How do we know if states (or my state) are acting efficiently with tax dollars and if programs or initiatives are working?
Surprising, we know little from the states themselves. “Of course, our programs are working,” say the elected politicians! “Our programs are more effective than ever!” say the myriad of special interest groups clamoring for more funding. Any internal government report trying to answer these questions is unfortunately often incomplete or is “dated” when the results become available.
Truthfully, we don’t really know because there is no objective measurement from an unbiased source. Once politics enters the equation, loud shouting and name-calling, and fear mongering begins, and in the midst of this shouting match… we do not know what to believe. The tragedy is that waste and inefficiency is undoubtedly occurring, leaving deserving programs without the resources that they need in order to be effective.
Most of the current best work on state government effectiveness comes from academic research. For example, I was able to attend a presentation on the newly released book, The Nature and Causes of the Wealth of States: How Taxes, Energy and Worker Freedom Change Everything, held in Washington, DC. The speakers were engaging and the topics critical for those of us interested in seeing state government work better and provide a greater quality of life for its citizens.
Kansas Governor Sam Brownback opened the discussion with a power point presentation on how Kansas has focused on job creation and low taxes to attract small business jobs. Like or dislike Gov. Brownback, he has a focused plan to increase job creation, especially for small business. Interestingly, Kansas is a state of declining population a point that Brownback rightly observed ‘needs to be changed’ – state services cannot be sustained if the population base gets smaller and its citizens get older. Though based on time delay, the charts and graphs he presented demonstrated that Kansas is now attracting jobs and people from its neighboring states.
Dr. Art Laffer, author of the “Laffer Curve” explained why high tax rates yield less revenue than you would expect and what negative effect high rates have on state economic growth. Always entertaining, Dr. Laffer used both econometric theory and practical examples to demonstrate why his thesis is true but often counterintuitive to state politicians. You would think only raising taxes increases the coffers to state government. But it does not. Higher taxes stimulate more spending increases and the pressure to raise taxes further continues to mount. Over time, businesses and individuals in a higher tax state look for ways to reduce their state tax burden by moving or legally avoiding the increased tax burden. Not a month goes by without one or more states continuing to make this mistake (even worse while their citizens see no significant increase in program return). The book is quite good and I would strongly recommend it for people who want to see how tax policy affects state economic progress.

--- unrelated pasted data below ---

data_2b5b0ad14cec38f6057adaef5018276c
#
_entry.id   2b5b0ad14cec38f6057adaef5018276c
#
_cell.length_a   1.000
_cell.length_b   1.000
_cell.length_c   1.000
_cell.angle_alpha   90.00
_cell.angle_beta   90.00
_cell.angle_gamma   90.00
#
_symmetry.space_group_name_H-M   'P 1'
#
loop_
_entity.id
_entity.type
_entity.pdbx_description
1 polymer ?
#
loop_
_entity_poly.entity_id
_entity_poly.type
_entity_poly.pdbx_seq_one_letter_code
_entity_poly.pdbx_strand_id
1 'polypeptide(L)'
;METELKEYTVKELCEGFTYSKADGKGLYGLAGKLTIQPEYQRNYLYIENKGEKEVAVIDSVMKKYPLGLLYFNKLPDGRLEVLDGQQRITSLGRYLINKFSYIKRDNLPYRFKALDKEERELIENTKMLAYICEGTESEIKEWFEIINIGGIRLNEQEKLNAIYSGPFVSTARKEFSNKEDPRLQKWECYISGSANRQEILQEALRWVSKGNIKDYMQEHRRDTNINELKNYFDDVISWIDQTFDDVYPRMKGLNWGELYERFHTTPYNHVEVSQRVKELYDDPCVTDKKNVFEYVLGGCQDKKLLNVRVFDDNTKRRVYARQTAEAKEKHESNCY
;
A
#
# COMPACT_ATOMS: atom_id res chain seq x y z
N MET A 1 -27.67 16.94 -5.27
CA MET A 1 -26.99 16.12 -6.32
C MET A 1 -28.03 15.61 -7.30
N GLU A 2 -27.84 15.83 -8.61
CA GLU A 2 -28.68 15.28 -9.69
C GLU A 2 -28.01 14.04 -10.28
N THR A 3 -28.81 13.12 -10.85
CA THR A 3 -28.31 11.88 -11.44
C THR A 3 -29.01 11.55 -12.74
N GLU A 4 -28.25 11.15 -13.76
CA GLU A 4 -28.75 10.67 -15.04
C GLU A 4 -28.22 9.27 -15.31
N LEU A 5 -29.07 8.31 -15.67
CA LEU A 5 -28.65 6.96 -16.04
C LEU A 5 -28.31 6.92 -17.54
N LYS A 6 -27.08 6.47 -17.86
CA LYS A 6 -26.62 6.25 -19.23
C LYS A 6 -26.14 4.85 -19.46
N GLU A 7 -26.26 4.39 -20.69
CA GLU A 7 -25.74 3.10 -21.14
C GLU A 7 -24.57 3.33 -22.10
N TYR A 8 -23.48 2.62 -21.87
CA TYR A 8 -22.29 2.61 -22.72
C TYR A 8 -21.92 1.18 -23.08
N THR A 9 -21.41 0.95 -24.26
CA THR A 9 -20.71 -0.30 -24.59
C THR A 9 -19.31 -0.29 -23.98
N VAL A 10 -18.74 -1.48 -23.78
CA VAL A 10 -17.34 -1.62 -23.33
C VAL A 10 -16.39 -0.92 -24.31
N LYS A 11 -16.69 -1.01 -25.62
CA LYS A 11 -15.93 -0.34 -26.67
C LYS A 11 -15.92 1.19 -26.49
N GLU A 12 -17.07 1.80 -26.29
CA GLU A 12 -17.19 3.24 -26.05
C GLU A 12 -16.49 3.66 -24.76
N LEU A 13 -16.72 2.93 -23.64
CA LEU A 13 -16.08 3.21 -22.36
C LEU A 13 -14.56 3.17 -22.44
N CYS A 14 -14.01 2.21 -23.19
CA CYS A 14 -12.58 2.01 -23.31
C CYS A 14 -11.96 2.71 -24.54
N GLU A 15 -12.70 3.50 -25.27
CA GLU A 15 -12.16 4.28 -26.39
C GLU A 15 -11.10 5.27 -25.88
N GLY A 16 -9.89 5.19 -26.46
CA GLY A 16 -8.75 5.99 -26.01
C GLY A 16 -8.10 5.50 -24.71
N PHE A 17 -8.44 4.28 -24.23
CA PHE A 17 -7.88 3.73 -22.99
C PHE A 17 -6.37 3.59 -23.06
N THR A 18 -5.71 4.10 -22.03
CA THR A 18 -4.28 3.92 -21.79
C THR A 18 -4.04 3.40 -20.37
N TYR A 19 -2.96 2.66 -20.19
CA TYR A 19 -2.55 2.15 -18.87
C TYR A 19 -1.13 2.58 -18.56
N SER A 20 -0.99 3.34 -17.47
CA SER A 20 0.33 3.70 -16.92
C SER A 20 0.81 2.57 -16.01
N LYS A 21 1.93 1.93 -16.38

My point here is not that Dr. Laffer is right or wrong (although personally I think he is right). My point here is we need think about how ideas work in other states before implementing them in our own.
We ask our friends, and search for value by looking to product reviews before we buy products and services ourselves.
Everyday, tens of millions of people purchase products and services and make judgments on those goods and services based on the opinions of those who bought those products and services before. This has resulted in a more vibrant market, improved pricing, providing greater value for the purchaser, and better products and services to meet demand.
In the world of government, ideas from politicians should be vetted in the same way… accepted or rejected based on input from those who have already tried these ideas in their own states, before spending countless dollars based exclusively on political rhetoric and good intentions. Good ideas that make the quality of life better for citizens should be embraced and spread across the nation, but only after there is objective measurement as to their pattern of success. Waste and abuse would be vastly reduced and government would perform at greater effectiveness with greater efficiency.
U.S. Supreme Court Justice Louis Brandeis popularized the phrase, “laboratories of democracy” when referring to the states. This strategy lays out a roadmap for citizens and leaders to measure their ideas against the experience of others before taking action. This will create a climate of exceptional stewardship where learning from the experiences of others is the norm.